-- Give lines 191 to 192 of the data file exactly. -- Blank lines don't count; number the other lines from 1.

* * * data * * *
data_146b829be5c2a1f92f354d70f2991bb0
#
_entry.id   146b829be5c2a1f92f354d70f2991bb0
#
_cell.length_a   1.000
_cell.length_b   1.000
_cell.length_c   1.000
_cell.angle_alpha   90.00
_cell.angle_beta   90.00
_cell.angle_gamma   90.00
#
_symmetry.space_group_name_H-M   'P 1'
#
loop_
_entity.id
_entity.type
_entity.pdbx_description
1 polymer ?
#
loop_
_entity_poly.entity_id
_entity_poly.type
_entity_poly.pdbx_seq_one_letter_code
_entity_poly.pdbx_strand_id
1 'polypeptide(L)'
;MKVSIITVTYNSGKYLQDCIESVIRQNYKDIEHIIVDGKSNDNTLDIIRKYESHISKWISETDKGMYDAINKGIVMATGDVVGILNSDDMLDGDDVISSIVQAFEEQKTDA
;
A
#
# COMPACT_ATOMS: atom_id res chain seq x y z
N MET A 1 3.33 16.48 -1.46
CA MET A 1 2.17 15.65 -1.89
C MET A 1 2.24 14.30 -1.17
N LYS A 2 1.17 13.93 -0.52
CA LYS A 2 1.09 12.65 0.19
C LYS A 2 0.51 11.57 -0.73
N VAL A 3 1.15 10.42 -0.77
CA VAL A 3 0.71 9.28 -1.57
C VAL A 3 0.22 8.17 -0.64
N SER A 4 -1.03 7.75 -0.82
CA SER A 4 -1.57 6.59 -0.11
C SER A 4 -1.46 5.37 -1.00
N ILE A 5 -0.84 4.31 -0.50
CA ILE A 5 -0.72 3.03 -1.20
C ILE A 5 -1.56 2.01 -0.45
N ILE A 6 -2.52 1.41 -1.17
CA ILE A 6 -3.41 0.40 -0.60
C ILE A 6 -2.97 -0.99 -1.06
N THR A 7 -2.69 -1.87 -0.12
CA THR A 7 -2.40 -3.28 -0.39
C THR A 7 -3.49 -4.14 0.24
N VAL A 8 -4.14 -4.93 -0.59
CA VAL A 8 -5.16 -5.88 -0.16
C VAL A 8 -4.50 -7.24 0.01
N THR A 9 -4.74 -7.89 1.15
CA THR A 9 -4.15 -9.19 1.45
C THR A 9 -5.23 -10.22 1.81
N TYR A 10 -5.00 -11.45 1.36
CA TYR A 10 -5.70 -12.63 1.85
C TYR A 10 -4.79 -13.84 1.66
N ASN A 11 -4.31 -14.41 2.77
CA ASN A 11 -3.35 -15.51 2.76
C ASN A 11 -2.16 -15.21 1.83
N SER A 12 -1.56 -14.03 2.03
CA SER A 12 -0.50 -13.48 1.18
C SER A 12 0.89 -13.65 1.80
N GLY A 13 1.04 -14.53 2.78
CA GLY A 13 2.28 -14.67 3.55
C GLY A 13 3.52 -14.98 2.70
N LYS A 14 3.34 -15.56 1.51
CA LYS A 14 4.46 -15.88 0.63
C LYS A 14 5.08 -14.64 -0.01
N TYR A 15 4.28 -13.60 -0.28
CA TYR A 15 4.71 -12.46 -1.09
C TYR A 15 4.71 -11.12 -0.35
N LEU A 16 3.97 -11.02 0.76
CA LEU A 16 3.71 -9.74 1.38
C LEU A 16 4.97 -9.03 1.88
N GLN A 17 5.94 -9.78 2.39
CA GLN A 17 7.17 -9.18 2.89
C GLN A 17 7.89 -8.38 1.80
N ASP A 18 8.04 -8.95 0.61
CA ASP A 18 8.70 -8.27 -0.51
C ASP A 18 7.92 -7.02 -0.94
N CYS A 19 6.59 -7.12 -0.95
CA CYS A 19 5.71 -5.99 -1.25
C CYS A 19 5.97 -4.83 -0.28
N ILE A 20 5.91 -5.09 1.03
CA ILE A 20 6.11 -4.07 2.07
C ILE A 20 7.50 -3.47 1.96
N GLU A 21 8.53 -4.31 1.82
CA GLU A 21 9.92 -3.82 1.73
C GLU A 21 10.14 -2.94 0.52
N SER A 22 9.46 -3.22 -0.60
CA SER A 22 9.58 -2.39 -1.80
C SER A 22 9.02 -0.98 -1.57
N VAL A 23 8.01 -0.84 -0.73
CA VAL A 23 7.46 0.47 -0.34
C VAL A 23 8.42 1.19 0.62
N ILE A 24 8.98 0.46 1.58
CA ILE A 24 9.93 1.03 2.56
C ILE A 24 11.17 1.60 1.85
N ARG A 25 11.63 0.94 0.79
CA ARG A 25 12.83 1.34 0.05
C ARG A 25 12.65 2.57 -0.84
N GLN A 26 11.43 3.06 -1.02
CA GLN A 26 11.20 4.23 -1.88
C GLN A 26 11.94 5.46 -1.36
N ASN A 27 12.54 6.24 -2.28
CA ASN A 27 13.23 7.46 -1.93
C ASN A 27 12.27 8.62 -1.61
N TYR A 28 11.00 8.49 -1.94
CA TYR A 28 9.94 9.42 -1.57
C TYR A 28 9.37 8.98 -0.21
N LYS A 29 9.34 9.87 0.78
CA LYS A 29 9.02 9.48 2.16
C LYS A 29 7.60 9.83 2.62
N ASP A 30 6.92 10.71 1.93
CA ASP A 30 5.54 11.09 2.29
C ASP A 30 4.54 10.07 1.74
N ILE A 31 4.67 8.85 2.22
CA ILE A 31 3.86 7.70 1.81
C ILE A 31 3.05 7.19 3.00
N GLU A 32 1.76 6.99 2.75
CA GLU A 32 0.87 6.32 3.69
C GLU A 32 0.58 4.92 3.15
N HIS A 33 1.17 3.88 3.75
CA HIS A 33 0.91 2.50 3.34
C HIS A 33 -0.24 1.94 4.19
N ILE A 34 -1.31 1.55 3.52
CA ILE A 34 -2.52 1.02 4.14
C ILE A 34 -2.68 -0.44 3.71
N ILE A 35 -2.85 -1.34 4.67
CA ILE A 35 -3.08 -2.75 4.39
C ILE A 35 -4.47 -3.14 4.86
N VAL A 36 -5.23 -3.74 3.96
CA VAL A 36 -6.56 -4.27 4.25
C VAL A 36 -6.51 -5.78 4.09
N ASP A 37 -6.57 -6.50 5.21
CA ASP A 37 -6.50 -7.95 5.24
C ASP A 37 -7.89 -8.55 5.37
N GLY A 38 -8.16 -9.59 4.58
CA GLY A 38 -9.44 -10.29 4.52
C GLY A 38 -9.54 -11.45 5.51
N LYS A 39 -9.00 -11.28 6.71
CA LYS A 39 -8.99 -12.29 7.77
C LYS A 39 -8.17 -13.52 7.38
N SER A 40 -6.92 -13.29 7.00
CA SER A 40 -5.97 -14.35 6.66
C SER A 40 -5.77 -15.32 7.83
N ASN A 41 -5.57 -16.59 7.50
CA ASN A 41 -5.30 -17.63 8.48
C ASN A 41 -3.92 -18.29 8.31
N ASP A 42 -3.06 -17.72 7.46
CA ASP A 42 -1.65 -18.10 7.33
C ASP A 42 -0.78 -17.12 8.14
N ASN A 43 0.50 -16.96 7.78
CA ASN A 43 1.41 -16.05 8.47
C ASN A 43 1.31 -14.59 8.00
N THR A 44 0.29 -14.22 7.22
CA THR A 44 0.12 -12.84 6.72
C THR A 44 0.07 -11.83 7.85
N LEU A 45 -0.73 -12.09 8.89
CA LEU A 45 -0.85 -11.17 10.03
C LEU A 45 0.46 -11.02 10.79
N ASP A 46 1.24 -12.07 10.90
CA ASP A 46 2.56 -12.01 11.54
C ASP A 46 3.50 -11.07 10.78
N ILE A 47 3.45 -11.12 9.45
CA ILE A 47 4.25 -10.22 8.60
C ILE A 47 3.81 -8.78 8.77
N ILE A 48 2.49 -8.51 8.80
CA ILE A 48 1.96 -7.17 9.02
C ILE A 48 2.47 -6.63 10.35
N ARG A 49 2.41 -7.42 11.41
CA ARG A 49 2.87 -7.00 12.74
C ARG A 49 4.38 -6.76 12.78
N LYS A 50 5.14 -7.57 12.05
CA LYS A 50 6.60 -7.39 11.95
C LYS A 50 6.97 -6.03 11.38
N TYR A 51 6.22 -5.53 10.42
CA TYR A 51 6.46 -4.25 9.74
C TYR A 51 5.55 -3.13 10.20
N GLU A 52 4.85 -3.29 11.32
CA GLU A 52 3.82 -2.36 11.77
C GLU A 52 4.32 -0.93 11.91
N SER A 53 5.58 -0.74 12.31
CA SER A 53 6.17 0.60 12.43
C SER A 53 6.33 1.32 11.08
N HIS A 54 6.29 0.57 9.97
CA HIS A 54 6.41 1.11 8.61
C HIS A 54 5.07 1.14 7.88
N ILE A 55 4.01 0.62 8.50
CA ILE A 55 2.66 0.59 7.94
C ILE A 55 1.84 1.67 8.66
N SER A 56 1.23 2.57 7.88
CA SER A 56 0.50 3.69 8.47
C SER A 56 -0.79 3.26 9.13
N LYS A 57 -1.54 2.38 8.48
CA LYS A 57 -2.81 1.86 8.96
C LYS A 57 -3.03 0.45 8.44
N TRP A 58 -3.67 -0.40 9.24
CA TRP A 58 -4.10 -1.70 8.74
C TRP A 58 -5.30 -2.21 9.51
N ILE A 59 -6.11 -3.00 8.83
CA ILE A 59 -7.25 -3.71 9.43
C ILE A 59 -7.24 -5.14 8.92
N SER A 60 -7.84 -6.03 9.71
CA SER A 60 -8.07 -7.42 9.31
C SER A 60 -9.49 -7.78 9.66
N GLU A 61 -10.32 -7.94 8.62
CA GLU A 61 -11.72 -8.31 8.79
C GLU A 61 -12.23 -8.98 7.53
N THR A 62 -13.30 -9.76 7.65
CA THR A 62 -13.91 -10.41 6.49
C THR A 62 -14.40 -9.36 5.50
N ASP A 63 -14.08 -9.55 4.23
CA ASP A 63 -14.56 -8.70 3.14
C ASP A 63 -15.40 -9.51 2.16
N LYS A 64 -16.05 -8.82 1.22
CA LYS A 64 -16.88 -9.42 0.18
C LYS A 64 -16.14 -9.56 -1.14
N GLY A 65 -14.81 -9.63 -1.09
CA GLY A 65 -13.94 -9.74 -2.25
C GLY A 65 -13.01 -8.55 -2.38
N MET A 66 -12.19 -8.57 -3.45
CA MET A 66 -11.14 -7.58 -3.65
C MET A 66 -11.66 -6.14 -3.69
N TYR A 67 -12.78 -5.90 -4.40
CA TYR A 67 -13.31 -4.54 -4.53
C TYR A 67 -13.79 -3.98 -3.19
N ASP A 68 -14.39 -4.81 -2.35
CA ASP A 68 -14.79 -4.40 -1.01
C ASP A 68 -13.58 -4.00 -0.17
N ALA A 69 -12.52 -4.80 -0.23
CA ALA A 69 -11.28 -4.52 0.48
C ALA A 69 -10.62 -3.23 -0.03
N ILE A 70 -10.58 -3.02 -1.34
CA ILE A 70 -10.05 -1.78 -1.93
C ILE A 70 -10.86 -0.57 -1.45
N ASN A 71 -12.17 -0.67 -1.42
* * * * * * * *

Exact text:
CA HIS A 54 6.41 1.11 8.61
C HIS A 54 5.07 1.14 7.88